A friend from business school days phoned me last week to ask for my advice on negotiating with Japanese business people. He was about to fly out to Japan to meet a potential joint venture partner. “I suspect my usual negotiating style might cause offence”, he said. “And apparently I may already have committed a faux pas, because when we met with them in the UK, I tossed my business cards around the table”.
After explaining how to exchange business cards with slightly more finesse, I asked him for full details of the company and people he was going to meet. One lesson we learned during our negotiation course at business school, which is applicable whatever the culture you are dealing with, was “prepare, prepare, prepare”. This means not only knowing as much as you can about the people and company you are meeting, but also being an expert in every single detail of your company and its products or services.
I warned him that other approaches we learnt at business school may not work so well if his counterparts are traditional Japanese business people rather than MBA wielding ‘young guns’. Traditional Japanese business people want to be reassured that you are someone they can trust in the long term. If they spot that you are using tricks and tactics in your negotiation, they may worry that you are insincere and that in the future, if something goes wrong in the deal, you will be adversarial rather than cooperative. For example, it is better to open with a reasonable offer price, rather than a deliberately outrageous position from which you expect to be beaten down by half.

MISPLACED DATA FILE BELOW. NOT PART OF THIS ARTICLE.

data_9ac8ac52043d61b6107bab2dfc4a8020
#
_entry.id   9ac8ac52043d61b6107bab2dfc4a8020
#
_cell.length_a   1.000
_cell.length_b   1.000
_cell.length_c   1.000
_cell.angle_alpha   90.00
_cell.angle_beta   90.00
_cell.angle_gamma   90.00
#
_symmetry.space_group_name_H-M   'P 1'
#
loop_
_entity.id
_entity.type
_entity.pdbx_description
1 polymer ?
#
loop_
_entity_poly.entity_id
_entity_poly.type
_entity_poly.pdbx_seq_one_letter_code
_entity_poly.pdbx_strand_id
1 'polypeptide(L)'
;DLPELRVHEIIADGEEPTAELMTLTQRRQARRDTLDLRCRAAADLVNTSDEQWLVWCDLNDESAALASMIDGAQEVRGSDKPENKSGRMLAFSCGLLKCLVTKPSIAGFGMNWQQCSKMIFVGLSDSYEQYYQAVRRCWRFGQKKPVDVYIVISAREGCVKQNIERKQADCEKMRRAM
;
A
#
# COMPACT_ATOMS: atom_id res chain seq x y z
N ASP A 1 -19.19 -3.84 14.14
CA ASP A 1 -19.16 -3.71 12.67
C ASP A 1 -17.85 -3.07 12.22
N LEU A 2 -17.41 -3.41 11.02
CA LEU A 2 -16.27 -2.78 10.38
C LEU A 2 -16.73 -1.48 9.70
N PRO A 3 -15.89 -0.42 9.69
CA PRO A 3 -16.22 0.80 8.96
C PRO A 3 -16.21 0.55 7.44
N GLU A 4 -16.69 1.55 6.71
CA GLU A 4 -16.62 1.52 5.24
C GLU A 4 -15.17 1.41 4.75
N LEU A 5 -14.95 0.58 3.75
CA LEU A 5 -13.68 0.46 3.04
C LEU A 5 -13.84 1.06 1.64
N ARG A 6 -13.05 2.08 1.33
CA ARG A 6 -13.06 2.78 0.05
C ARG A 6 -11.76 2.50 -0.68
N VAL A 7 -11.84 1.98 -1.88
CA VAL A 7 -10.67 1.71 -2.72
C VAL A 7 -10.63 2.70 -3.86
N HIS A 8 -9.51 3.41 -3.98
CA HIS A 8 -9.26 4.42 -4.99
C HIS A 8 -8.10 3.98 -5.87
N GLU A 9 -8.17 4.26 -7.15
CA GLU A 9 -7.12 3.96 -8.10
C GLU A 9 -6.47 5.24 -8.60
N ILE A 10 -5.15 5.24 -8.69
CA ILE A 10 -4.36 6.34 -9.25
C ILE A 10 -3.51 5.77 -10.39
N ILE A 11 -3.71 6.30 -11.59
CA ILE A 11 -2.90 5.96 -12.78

Other negotiating tactics, such as having a BATNA (best alternative to negotiated agreement) may be useful, and indeed you may be asked who else you are talking with or supplying to. Too much focus on a written negotiated agreement may be a mistake however, as it will not be the endpoint with a Japanese partner, rather the start of a relationship, subject to change and unofficial amendments in the future. Also, your Japanese counterparts may need to have further internal discussions, so do not expect to come out of a meeting with the final deal.
The amount of time this takes, and the seemingly unending questions may result in the Western side beginning to wonder if they are trusted, and if the deal will ever happen. Westerners prefer to make step by step concessions, expecting give and take, particularly when it comes to divulging sensitive information. Japanese negotiators want to know and even see everything before they make any commitments. This is due to risk aversion – they know that none of the executives on their side will want to agree to anything unless every single possible risk and issue has been uncovered and dealt with. But of course this can be a deal breaker for the Western side, who do not want to show all their intellectual property or ‘dirty laundry’ until they can be reasonably sure of good faith on the other side, that the deal will go ahead.
Indeed much of the concrete detail may be settled outside the negotiating room. When I was working in building material sales in Japan, our Zimbabwean suppliers used to visit once a year to negotiate prices and shipping schedules. The first time I participated in the negotiation meeting I was surprised to find that we spent the first day exchanging data and views on industry trends. During a coffee break I asked one of the Zimbabweans when we would get down to the ‘real’ negotiation and talk about prices.
“Don’t worry,” he said, “tonight your boss and my boss will go out for a Korean barbecue and some beers, and they’ll settle the prices then. It happens every year.” Sure enough, the next day, as if by magic, a piece of paper with agreed prices appeared.
This article by Pernille Rudlin originally appeared in the Nikkei Weekly. This and other articles are available as an e-book “Omoiyari: 6 Steps to Getting it Right with Japanese Customers”
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